Seasoned playmaker Rosko Specman is relishing his return to the national sevens setup, and is confident South Africa can become No 1 in the world again.
The talisman wing and sweeper – a two-time World Rugby Sevens Series winner with the Blitzboks and a bronze medallist at the 2016 Olympic Games – played the last of his 30 tournaments for South Africa in December 2020 before moving to 15s, where he played for the Vodacom Bulls, Cheetahs and Griquas, as well as in one Test for the Springboks, against Georgia in 2021.
So, it wasn’t ‘back to square one’ when he stepped into the Stellenbosch Academy of Sport on Wednesday, but rather another opportunity to contribute in a different way to a team and system he admires immensely, Specman said.
“In my first stint, there were so many legends of the game still in the squad, so I wondered how I would ever break into the team,” he explained.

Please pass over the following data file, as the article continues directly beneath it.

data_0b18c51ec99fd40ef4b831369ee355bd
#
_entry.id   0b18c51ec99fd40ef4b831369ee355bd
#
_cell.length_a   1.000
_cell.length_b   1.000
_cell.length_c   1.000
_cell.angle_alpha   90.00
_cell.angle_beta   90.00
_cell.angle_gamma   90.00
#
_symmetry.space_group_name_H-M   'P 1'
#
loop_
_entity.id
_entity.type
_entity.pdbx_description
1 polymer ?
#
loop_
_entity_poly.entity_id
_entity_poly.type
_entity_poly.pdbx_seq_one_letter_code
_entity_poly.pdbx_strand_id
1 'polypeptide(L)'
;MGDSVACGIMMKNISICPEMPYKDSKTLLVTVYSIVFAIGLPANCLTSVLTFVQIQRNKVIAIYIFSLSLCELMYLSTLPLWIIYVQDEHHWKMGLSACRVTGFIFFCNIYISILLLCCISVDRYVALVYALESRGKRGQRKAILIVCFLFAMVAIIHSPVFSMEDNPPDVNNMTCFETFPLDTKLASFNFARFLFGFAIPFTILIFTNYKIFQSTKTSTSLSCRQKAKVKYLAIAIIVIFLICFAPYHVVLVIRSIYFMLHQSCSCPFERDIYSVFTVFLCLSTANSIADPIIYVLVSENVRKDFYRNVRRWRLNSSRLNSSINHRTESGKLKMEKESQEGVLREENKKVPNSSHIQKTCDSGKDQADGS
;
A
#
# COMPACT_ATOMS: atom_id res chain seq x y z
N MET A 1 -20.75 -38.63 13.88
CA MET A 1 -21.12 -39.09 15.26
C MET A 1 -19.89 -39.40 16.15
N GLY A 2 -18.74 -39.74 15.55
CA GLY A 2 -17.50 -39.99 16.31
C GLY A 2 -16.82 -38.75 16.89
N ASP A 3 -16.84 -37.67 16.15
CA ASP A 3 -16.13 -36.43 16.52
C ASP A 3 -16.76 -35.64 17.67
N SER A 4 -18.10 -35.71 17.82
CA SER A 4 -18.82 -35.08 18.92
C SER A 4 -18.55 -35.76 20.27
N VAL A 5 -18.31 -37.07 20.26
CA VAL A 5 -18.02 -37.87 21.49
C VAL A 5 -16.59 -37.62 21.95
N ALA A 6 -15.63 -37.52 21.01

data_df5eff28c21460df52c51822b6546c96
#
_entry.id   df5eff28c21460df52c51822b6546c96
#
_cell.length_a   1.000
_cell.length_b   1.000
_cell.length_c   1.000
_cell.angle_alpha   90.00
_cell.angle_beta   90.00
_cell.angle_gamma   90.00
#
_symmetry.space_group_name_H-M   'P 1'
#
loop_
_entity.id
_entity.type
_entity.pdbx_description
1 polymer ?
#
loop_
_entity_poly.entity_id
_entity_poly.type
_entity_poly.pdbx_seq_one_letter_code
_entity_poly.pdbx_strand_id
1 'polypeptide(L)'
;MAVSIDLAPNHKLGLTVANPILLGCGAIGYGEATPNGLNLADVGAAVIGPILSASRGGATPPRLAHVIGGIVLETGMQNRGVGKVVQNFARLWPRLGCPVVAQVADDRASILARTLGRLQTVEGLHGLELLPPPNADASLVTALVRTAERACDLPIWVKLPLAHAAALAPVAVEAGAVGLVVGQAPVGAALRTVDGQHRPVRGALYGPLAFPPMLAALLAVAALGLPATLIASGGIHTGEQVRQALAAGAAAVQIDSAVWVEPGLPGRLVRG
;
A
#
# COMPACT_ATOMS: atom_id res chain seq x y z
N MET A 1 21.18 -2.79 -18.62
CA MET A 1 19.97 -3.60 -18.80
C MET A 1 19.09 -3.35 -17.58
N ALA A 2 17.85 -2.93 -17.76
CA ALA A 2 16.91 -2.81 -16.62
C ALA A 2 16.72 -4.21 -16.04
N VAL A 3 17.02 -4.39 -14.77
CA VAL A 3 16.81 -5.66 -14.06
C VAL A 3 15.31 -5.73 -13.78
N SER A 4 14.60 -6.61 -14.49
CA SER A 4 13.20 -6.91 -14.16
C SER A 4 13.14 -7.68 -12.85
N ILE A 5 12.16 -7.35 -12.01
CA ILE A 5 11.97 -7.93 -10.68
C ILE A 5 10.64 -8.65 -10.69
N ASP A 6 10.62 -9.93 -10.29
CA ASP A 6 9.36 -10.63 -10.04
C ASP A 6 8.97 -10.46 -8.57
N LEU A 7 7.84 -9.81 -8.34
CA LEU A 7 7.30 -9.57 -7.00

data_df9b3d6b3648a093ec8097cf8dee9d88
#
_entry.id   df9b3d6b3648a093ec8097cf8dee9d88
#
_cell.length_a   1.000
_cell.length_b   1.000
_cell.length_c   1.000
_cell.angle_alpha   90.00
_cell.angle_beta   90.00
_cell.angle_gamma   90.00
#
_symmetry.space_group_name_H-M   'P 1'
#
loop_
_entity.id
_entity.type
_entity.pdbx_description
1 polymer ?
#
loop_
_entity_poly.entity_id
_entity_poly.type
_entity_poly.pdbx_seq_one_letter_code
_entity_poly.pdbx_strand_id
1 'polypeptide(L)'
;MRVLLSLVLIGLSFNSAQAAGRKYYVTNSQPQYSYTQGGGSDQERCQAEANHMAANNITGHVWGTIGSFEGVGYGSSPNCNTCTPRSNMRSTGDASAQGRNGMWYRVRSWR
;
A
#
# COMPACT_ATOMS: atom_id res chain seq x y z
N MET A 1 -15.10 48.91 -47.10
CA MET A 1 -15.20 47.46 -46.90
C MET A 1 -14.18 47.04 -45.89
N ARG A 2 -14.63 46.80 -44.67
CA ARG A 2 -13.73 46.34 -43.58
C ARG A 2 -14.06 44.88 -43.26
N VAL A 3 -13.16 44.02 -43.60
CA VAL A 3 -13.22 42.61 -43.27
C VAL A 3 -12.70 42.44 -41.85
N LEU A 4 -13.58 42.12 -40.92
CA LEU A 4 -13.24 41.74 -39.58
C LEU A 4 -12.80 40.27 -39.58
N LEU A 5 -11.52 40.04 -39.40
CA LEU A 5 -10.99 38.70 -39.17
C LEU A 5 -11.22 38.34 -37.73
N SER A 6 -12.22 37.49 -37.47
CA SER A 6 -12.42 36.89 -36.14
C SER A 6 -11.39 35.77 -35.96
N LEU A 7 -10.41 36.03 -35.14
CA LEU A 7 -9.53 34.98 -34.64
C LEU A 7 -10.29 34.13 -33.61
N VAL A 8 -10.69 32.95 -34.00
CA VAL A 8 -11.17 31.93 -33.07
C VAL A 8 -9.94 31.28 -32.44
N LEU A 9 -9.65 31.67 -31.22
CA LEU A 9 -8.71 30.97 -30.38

“This time, I am nervous again, as there are so many youngsters pushing for a place and so will I. There are so many good things still in place here, a good coaching staff, good senior players and if we get the system functioning again, everyone will be better for it.
“There is no doubt that we can become No 1 in the world again. If we stick to our fundamentals and principles and trust the system, we will be back.”
Specman is reluctant to speculate on the Blitzboks’ finish in last season’s World Series, which means they will have to play in the Olympic Games qualifying tournament in Harare next month, but he believes simple advice can solve the problem.
“It is never about you, always about the team. Players can express themselves, but you must stay within the gameplan. There is space to express yourself, but you need to do your job first,” the 34-year-old dual international speedster said.
“’Specmagic’ is back yes, but that is not only me stepping and scoring tries. It is also me bringing energy to the team, making sure we have fun as well as working very hard and holding ourselves accountable.
“I hope to contribute that way. If this proves to be my last season of rugby, I want it to be one I will remember for the rest of my life.”